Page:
Abstract

In the paper it is described the achievements in the modern well thermometry and analyzed the problem of quantitative interpretation.

It is known the first logging in oil wells was temperature one. In 1906 the professor D. Golubyatnikov on Apsheron (Azerbaijan) at first time measured the temperature distribution along the wellbore using the maximal thermometer. Today the high sensitive electronic thermometers with resolution of 0.01K are used: it is registered and analyzed the temperature changes of hundreds and tens parts of degree, caused by Joule -Thomson effect and adiabatic effect.

At present time the most volume of production log is accounted to thermometry. In the paper it is given the examples of field cases from Russia by means of well thermometry during the development using the gas (air) compressor. The results of practical testing of new methods of well thermometry as "active thermometry", which is based on local inductive heating of casing on the different depths and observing the behavior of the transient temperature, are discussed.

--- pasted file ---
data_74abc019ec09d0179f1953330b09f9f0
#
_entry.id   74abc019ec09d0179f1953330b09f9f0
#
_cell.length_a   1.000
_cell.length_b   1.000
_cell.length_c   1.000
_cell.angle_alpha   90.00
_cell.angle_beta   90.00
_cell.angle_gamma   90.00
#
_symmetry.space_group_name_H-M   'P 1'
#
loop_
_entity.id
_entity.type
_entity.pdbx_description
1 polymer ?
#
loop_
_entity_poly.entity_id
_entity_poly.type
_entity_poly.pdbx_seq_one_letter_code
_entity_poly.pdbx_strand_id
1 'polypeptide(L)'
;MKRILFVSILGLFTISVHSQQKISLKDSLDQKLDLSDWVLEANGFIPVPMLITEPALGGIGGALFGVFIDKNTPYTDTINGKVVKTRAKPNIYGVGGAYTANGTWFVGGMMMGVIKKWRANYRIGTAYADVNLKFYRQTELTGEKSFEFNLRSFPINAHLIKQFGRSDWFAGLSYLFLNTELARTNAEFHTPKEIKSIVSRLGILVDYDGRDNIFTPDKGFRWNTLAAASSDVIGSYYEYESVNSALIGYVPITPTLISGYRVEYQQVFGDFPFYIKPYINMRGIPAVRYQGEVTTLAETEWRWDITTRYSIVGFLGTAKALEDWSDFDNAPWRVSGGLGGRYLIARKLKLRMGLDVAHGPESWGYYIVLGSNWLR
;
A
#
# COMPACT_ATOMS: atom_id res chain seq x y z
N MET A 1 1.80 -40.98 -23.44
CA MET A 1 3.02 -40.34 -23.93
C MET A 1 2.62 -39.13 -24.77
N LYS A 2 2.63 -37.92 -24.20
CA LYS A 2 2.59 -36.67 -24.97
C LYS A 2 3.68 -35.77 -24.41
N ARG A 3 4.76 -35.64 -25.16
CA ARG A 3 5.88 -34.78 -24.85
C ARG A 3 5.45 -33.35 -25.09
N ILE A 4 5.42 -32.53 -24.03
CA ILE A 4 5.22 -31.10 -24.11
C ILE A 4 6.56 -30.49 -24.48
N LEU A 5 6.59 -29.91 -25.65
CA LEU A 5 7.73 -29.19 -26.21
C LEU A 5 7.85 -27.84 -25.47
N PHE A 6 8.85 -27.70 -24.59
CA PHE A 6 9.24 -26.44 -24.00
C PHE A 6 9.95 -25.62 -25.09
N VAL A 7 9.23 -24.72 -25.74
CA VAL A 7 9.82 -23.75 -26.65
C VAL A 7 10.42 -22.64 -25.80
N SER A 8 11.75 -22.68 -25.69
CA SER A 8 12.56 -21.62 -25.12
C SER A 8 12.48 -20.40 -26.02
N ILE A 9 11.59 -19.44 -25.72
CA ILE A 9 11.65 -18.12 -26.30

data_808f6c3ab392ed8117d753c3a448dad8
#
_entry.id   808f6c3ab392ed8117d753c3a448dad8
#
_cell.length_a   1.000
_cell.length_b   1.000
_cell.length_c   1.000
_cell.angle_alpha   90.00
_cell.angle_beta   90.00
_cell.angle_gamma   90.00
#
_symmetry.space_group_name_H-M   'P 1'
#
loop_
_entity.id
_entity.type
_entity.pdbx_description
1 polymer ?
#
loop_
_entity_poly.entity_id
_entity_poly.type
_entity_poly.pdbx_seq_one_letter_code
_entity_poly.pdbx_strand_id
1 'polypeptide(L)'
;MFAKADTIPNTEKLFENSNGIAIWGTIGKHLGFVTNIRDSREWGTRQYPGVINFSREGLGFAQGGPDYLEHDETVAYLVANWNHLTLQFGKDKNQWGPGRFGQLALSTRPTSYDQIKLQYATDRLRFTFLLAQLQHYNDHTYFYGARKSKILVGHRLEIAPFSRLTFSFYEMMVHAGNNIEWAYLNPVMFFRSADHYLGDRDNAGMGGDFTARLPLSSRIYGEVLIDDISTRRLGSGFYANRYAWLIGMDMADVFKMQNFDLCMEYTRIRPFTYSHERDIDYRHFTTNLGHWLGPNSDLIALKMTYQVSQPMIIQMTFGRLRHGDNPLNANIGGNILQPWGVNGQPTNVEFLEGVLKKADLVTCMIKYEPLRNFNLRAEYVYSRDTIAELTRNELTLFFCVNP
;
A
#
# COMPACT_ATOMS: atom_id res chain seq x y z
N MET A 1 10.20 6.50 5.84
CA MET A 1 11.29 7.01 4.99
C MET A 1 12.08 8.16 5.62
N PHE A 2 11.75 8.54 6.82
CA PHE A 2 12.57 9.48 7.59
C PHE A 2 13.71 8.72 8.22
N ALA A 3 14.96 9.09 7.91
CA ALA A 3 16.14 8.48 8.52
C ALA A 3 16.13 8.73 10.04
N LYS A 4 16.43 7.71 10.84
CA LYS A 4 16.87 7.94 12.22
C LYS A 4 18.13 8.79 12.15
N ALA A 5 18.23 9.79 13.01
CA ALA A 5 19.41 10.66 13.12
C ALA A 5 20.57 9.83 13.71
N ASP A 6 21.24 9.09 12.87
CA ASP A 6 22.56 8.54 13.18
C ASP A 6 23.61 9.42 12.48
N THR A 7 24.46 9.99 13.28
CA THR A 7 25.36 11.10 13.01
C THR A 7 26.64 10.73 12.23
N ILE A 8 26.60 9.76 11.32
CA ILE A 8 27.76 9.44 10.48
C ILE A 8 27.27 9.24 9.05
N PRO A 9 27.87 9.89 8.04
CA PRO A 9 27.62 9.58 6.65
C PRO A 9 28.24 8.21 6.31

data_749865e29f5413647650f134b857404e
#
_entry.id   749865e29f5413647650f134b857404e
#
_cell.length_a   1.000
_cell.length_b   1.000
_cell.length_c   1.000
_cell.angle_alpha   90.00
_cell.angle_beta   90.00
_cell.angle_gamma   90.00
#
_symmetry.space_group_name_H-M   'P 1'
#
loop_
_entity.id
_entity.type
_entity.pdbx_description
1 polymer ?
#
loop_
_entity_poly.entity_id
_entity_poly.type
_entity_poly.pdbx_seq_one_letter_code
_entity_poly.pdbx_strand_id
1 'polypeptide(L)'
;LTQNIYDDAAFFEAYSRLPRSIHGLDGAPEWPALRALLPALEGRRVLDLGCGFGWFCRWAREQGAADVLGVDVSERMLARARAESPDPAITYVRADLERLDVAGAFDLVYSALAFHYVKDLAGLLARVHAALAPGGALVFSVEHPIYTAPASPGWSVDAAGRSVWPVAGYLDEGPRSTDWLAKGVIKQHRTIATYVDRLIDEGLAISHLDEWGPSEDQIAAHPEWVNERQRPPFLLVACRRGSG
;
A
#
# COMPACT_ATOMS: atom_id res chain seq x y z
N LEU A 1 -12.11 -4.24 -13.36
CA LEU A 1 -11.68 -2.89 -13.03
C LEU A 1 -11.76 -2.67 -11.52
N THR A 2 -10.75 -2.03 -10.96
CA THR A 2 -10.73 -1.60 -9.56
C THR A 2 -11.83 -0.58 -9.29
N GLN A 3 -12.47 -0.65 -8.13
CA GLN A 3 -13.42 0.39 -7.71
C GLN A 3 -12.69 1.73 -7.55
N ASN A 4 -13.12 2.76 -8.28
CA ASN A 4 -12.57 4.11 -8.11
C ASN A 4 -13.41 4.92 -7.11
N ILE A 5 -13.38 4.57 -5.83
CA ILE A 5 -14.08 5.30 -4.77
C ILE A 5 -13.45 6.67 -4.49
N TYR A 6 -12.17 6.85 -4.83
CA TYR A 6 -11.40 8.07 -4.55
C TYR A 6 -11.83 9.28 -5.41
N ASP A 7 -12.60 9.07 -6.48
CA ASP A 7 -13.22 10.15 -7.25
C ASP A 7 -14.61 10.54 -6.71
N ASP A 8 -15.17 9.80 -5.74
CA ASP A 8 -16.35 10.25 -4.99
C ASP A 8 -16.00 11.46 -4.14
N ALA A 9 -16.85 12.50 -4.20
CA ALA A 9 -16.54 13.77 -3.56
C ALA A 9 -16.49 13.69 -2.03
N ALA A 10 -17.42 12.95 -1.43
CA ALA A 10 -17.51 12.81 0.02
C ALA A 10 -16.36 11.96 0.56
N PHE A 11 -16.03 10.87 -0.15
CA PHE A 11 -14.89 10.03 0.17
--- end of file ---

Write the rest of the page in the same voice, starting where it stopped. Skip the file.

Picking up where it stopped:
It's known that despite many attempts to develop quantitative interpretation methods, the interpretation of temperature measurements has remained mostly qualitative. The paper describes the mathematical models, used at interpretation of temperature logs. The most recent results are connected with quantitative interpretation of quasi-steady temperature distribution along the well and pressure and temperature transients with the purpose of determination of flow rates and individual parameters (for example, radius and permeability of damaged zone) of formation in multilayer wells. The application of the developed models to interpretation of temperature measurements in the different wells demonstrated on real field data sets.

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